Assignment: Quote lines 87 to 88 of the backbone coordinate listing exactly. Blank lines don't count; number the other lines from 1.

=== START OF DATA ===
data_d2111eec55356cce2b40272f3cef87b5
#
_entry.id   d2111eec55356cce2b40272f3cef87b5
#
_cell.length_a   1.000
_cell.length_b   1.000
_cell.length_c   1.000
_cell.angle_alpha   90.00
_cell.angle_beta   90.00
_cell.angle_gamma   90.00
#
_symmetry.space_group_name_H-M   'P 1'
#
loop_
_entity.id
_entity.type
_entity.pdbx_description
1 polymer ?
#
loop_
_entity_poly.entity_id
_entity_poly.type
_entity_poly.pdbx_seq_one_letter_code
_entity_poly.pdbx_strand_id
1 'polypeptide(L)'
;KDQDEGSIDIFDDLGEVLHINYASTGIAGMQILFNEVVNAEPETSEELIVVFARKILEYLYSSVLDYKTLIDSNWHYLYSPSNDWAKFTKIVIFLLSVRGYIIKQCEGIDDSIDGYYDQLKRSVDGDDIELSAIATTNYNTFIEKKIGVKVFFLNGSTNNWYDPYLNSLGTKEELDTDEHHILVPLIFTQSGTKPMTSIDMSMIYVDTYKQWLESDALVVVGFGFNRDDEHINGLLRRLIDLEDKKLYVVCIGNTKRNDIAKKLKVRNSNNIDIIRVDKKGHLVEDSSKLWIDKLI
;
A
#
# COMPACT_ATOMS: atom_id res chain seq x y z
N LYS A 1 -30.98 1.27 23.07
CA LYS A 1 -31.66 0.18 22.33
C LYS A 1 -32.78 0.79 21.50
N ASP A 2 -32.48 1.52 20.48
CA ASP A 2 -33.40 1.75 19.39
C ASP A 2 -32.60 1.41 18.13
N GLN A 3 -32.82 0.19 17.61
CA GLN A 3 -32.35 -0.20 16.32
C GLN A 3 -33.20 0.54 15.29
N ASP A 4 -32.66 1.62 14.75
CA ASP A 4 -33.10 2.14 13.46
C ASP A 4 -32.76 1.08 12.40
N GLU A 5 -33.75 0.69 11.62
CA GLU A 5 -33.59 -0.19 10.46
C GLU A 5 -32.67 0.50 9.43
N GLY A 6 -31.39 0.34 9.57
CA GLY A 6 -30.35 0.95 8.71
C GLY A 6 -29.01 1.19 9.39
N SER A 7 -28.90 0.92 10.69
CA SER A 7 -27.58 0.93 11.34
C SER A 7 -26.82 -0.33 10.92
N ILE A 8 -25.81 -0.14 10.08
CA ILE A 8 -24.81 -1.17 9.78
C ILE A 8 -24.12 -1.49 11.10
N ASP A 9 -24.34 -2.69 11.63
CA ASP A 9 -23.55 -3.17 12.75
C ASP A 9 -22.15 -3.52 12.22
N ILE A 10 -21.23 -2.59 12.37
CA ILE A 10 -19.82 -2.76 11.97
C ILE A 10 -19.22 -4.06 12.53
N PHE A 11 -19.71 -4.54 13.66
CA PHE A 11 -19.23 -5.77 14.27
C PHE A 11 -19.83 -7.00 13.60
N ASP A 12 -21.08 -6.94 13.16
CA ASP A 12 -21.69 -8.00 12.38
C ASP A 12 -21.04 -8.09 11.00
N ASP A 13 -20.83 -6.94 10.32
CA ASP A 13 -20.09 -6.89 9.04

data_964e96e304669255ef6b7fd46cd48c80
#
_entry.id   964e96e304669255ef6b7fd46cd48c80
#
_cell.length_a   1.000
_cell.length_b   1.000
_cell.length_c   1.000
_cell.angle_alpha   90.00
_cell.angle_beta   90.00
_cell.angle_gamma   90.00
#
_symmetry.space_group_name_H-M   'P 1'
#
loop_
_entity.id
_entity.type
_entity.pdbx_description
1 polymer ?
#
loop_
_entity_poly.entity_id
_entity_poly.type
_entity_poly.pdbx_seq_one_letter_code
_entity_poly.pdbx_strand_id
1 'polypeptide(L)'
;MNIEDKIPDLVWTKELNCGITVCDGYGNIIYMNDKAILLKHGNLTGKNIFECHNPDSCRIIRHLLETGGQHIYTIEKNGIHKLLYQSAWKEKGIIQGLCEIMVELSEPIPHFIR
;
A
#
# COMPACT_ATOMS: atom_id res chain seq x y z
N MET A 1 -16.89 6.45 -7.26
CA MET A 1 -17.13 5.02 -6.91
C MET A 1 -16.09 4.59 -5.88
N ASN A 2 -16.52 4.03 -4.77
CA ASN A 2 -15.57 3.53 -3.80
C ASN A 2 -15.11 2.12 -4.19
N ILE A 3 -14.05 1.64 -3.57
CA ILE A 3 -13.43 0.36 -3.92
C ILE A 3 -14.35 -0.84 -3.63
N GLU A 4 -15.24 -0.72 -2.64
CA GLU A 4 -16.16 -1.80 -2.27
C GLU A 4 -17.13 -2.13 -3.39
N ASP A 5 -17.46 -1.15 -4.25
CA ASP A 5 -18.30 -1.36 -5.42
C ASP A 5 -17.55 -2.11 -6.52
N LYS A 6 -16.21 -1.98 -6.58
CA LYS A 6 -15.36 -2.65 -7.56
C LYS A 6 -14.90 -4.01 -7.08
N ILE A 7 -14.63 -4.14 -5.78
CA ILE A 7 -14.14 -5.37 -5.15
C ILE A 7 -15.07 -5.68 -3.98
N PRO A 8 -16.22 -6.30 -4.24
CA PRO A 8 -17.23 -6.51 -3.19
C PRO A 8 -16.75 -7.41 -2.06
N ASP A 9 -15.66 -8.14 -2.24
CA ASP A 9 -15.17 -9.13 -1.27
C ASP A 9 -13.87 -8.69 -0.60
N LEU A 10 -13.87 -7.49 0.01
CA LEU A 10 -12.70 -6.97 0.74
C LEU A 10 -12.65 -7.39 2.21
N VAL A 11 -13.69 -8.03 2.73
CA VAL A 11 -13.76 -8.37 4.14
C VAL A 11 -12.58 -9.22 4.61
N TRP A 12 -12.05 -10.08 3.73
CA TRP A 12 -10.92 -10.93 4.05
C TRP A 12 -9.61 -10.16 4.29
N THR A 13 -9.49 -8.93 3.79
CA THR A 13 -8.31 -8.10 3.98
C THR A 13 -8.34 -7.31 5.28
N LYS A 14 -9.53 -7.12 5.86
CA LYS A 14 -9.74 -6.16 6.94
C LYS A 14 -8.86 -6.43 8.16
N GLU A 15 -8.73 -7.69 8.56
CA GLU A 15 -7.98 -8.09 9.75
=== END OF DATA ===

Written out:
#
loop_